Being involved with the show has been very beneficial and I feel I've achieved a lot over the past few months.

I've done a lot of self evaluation and found some interesting things about the nature of job hunting. Having a mentor such as Claire Young has definitely been a huge benefit. She's given me some great, honest advice and criticisms over the last few months which has been refreshing. The best piece of advice I've had and will definitely tell people in the same situation as me is to get networking!

Over the past few months I've actually been invited to interviews whereas before, employers wouldn't even give me the time of day let alone read the first line of my CV. In the past 2-3 months I've had 7 interviews for entry level and graduate positions and even though I wasn't successful in securing the roles I'm still feeling content with myself and my abilities. 


Karen and Craig at the BBC Radio 5 studios for the 2nd recording of the series - March 2012

The majority of the feedback I've had is that I lack experience (which if I'm honest, is starting to get a little tiring to hear because at least I do have some experience on my C.V). But, I am working on this and currently working with The Scarlet Life - a marketing communications and event management company that specialises in the sport, fashion, entertainment and lifestyle industriesI've only been with them a month and already I've composed a social media strategy for them, worked on client pitches, created a website brief and gained some on-site event experience at a charity gala managing VIP and celebrity guests, all of which, I hope, is giving me the experience future employers are looking for.

There's an organisation out there that's hoping to read the term 'unemployed' and change it to 'employable' and thanks to Claire's mentorship and the opportunities this show has opened up to me, I'm beginning to have a more positive attitude and I'm actually starting to believe that I too, am 'employable'. This, to me, feels like a milestone because confidence (or lack of) has been my biggest barrier to job hunting as it meant I was under selling myself and my abilities. This was something Peter Dodd picked up on a few months ago and it's still something I need to improve on for interviews. I wish mentor programmes were more widely available to young people and students as it's helped me gain an insight into the world of work and opened up new career options for me. This kind of experience is crucial for young people making career decisions especially if the UK continues to have an unstable job market.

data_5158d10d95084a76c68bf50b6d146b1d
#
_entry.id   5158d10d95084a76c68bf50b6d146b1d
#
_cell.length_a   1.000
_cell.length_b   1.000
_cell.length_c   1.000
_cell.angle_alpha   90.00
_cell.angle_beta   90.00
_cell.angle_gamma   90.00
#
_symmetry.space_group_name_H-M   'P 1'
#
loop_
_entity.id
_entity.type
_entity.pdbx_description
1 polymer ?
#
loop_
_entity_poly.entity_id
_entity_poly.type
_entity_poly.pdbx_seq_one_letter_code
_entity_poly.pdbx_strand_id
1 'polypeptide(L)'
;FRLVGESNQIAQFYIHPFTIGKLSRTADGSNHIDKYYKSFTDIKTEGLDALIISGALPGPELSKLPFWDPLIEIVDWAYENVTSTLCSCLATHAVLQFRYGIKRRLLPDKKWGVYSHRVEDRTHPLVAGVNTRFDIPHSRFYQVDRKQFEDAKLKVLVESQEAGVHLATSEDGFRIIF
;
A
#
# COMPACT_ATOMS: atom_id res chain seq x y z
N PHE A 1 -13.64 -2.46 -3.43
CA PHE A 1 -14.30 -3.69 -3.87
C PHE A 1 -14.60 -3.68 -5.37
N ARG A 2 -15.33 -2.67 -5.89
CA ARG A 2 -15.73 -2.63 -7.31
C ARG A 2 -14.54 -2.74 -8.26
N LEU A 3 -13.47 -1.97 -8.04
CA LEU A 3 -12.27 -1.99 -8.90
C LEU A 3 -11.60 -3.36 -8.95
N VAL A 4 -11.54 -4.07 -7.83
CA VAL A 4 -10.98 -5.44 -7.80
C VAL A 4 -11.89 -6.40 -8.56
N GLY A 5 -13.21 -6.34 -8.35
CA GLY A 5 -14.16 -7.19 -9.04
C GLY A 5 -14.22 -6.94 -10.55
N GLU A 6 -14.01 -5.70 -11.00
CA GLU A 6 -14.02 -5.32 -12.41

I’m definitely feeling a lot more positive about getting a job than I did back in February (I had pretty much lost hope in the UK job market back then and almost left the UK permanently, but my gut told me to give the UK one last chance). Being involved with the show has given me a new found confidence and an ambition and drive that I thought disappeared over the years has resurfaced again. I'm still looking for a more stable and permanent role that will provide me with the foundations to a long term career and eventually fulfil some personal goals of mine. This journey has also made me think about freelancing. More thought needs to go into developing it but I might as well create a job for myself if no one else is going to give me one. It'll be an even tougher battle but, as they say, the skies the limit.

This is a guest post from Karen who took part in the 'NOISE Young & Jobless' radio documentary series, broadcast over 4 months on BBC 5 Live in 2012. The programme followed four unemployed young people as they looked for work, hooking them up with mentors and advice on their journey. For more information about this project, the participants and mentors --see here--